The Tamil word ‘Thirunangai’ is currently the most preferred and widely used identity label among transgender women in Chennai. Free of pejorative meanings, indexing linguistic and cultural specificity, eschewing religious connotations, and commanding juridical recognition, ‘Thirunangai’ has had a remarkable uptake as a label of collective self-representation over just the past decade. One of the many pejorative Tamil words that predates such positive linguistic assertion of Tamil trans women’s identity is ‘pottai.’ At once misogynist, transphobic, and homophobic in its wider social uses, this word figures in many trans and queer self-narratives as a term of abuse but also as one of endearment, inclusion, and mutual recognition. Through a close ethnographic attention to the contextual and ethical valences of the word ‘pottai,’ this talk will explore forms of intimacy and solidarity that are considered meaningful in the thirunangai lifeworld. The focus will be on the kinds of ethical labor it takes to attend to the relationships that matter, including the relationship to the self.
Aniruddhan Vasudevan (Link-Cotsen Postdoctoral Fellow in the Society of Fellows and Lecturer in the Council of the Humanities and Anthropology, 2020-2023 Cohort) is a sociocultural anthropologist whose research focuses on the intersections of gender and sexuality, religion, and ethics of relationality and care. He recently completed his Ph.D. in Anthropology at the University of Texas at Austin. His dissertation is an ethnographic study of religious and communal life among a group of thirunangai transgender women in Chennai, India, and it details the place that attachment to goddess Angalamman holds in shaping ethical life for these actors. His research was supported by fellowships from the American Institute of Indian Studies, the Taraknath Das Foundation, and multiple centers at UT-Austin.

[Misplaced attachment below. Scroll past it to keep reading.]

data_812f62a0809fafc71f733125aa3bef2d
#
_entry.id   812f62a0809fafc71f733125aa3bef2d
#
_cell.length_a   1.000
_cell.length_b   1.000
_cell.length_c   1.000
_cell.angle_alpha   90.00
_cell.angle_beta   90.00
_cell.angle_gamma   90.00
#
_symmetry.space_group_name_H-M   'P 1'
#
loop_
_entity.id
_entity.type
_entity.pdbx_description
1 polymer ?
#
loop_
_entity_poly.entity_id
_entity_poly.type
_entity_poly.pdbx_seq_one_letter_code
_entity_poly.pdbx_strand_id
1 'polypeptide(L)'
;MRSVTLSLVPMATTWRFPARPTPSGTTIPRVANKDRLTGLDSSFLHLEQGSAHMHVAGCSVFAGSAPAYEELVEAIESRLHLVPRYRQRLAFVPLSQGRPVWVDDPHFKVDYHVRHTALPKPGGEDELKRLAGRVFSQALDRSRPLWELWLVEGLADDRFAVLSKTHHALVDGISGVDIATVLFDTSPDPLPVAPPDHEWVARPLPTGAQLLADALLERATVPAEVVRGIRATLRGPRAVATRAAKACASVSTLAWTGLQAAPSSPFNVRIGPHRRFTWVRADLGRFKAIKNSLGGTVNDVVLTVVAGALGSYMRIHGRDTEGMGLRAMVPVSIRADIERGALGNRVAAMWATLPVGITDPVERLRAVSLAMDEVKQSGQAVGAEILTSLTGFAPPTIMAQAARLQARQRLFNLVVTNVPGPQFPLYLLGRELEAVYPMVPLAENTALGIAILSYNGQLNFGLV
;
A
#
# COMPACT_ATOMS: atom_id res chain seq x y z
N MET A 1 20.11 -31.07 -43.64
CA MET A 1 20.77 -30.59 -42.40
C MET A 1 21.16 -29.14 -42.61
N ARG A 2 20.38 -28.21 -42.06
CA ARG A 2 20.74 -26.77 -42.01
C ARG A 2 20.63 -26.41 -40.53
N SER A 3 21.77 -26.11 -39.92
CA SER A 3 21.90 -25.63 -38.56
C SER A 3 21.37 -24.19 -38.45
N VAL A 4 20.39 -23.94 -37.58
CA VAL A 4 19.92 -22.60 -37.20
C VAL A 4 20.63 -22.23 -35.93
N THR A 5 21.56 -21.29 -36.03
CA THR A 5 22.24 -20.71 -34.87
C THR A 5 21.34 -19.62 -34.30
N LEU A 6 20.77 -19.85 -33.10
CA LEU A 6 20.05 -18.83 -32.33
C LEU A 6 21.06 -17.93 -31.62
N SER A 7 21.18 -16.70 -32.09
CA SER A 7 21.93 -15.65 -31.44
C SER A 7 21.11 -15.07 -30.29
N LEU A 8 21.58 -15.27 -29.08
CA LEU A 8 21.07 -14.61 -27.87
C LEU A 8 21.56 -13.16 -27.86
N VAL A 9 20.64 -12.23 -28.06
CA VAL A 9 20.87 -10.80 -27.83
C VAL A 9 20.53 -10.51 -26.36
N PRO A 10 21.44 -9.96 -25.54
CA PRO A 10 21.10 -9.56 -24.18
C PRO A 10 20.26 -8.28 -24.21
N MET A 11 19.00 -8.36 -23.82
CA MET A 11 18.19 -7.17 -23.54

Vasudevan's broader and ongoing interests are towards understanding how people form structures of care outside of traditional forms of family and community; how they commit to such visions of belonging; what rituals, practices, and narratives anchor such visions and commitments; and how such projects of world-making relate to logics of state, capital, and political action. At Princeton, Vasudevan will work on a number of journal articles, an edited volume on queer/trans friendship and intimacy, and a monograph based on his dissertation research. He is also a translator of celebrated works of fiction by Tamil authors Ambai and Perumal Murugan. In fall 2020, he will teach a course in queer anthropology and ethnography.
This talk is co-sponsored by the Society of Fellows in the Liberal Arts and the Department of Anthropology.
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